KABUL, Afghanistan (AP) — An Afghan police commander opened fire yesterday on two Associated Press journalists, killing Pulitzer Prize-winning photographer Anja Niedringhaus and wounding veteran correspondent Kathy Gannon — the first known case of a security insider attacking journalists in Afghanistan.
The shooting was part of a surge in violence targeting foreigners in the run-up to today’s presidential elections, a pivotal moment in Afghanistan’s troubled recent history that promises to be the nation’s first democratic transfer of power.
Niedringhaus, 48, who had covered conflict zones from the Balkans in the 1990s to Iraq, Libya and Afghanistan, died instantly of her wounds.
Gannon, 60, who for many years was the news organization’s Afghanistan bureau chief and currently is a special correspondent for the region, was shot three times in the wrists and shoulder. After surgery, she was in stable condition and spoke to medical personnel before being flown to Kabul.
Niedringhaus and Gannon had worked together repeatedly in Afghanistan since the 2001 U.S.-led invasion, covering the conflict from some of the most dangerous hotspots of the Taliban insurgency. They often focused on the war’s impact on Afghan civilians, and they embedded several times with the Afghan police and military, reporting on the Afghan government’s determination to build up its often ill-equipped forces to face the fight against militants.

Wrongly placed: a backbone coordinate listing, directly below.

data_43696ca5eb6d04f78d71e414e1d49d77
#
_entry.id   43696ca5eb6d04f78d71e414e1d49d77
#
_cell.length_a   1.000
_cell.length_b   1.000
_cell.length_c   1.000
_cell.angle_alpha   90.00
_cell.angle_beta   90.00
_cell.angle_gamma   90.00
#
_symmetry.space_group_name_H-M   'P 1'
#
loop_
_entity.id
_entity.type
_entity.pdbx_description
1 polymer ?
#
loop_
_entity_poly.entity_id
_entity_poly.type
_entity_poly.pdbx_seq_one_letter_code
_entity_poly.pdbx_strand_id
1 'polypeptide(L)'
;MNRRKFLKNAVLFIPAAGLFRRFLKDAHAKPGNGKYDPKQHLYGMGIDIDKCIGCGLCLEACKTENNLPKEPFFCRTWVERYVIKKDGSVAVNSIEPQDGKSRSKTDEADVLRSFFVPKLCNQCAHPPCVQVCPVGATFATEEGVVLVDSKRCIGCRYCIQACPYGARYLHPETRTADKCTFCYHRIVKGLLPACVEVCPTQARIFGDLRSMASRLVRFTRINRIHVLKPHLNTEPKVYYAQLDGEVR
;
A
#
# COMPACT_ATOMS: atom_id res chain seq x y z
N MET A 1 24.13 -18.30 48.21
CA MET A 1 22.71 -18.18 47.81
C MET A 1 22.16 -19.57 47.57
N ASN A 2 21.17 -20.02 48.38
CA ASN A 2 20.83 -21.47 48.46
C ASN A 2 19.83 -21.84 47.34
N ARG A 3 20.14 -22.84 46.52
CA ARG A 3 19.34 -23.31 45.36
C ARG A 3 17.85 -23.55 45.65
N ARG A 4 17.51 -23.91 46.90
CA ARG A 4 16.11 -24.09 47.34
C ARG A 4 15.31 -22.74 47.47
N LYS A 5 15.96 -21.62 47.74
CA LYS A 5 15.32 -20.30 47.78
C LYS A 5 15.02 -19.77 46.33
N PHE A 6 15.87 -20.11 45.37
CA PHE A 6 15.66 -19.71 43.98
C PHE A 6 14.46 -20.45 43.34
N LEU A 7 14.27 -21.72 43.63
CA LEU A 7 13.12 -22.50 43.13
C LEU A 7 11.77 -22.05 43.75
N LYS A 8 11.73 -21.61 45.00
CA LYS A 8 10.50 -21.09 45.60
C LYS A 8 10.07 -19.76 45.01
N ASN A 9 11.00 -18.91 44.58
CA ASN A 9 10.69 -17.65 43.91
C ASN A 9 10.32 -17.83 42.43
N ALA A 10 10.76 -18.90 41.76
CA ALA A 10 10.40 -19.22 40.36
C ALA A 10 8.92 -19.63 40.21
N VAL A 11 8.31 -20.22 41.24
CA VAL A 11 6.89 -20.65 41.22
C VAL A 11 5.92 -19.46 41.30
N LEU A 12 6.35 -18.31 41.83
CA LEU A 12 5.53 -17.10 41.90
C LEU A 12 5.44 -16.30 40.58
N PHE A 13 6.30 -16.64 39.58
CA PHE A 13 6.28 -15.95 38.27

Gannon, who had sources inside the Taliban leadership, was one of the few Western reporters allowed into Afghanistan during the militant group’s rule in the 1990s.
The two journalists were traveling in a convoy of election workers delivering ballots in the eastern city of Khost, under the protection of Afghan security forces. They were in their own car with a translator and an AP Television News freelancer waiting for the convoy to move after arriving at the heavily guarded security forces base in eastern Afghanistan.